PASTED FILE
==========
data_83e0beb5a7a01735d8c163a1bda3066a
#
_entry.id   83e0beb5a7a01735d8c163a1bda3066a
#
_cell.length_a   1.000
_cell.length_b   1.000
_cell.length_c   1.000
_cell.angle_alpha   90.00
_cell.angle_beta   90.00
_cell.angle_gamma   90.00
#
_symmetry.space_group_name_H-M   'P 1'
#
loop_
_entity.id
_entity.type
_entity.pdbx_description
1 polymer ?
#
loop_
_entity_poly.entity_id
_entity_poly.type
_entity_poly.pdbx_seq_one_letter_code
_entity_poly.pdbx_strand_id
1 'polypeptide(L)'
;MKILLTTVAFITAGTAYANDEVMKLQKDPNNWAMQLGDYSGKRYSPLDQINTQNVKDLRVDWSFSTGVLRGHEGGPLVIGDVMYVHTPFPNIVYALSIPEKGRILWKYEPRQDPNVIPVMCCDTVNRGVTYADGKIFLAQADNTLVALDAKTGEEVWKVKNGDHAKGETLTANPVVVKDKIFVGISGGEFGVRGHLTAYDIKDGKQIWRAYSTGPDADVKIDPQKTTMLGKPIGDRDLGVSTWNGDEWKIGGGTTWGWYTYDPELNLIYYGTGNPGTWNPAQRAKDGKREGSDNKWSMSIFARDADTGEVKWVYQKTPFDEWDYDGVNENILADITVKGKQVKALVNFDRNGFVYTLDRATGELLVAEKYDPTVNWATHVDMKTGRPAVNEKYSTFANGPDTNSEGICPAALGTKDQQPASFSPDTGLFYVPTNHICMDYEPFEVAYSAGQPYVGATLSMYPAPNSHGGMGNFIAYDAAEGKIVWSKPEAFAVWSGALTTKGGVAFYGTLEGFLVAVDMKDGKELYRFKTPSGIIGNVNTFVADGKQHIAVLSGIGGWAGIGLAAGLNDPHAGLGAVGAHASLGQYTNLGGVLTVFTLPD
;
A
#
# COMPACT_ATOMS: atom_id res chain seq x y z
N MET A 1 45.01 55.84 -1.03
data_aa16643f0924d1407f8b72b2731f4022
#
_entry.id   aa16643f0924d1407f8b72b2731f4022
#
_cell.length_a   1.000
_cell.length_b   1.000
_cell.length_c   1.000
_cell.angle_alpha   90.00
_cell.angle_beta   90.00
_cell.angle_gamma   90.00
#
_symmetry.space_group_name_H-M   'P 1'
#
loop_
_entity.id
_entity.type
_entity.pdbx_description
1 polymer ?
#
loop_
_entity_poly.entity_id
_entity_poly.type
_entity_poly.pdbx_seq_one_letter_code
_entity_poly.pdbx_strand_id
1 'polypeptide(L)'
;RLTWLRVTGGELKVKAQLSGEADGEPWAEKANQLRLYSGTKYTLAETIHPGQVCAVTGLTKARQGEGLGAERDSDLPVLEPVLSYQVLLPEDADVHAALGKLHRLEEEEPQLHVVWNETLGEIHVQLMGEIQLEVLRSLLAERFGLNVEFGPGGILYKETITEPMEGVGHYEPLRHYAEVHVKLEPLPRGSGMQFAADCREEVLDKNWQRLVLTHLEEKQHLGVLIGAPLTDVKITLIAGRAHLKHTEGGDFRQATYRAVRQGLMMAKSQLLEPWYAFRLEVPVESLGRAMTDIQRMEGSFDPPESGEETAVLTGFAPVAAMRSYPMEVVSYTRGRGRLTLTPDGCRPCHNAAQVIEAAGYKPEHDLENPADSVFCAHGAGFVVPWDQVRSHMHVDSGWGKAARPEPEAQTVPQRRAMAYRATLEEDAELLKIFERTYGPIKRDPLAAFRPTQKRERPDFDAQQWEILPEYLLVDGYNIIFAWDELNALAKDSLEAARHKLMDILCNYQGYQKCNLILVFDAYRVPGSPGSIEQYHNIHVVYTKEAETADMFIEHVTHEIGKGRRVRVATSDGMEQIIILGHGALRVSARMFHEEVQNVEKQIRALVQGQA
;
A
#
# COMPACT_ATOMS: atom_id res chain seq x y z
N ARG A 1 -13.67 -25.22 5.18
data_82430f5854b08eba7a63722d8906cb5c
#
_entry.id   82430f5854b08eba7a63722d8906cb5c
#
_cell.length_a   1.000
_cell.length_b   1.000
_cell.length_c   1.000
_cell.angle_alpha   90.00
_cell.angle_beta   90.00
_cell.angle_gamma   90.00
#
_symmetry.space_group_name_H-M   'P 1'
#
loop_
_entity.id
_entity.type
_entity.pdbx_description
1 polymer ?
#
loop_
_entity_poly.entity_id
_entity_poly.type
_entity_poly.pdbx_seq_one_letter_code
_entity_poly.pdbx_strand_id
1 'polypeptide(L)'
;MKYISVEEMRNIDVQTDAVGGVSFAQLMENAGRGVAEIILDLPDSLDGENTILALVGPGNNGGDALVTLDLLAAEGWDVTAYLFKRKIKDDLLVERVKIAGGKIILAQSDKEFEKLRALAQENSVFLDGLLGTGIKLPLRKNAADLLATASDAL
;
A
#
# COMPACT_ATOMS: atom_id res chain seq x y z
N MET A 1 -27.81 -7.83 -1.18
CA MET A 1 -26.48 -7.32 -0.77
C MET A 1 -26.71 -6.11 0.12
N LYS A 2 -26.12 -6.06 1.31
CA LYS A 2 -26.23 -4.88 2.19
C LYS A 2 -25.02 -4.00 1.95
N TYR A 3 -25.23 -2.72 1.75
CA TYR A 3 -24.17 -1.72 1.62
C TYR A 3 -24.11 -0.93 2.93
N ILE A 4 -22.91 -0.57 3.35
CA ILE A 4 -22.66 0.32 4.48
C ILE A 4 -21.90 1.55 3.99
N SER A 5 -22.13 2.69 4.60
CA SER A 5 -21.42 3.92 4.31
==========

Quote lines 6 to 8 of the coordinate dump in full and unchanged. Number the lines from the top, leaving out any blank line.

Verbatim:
_cell.length_b   1.000
_cell.length_c   1.000
_cell.angle_alpha   90.00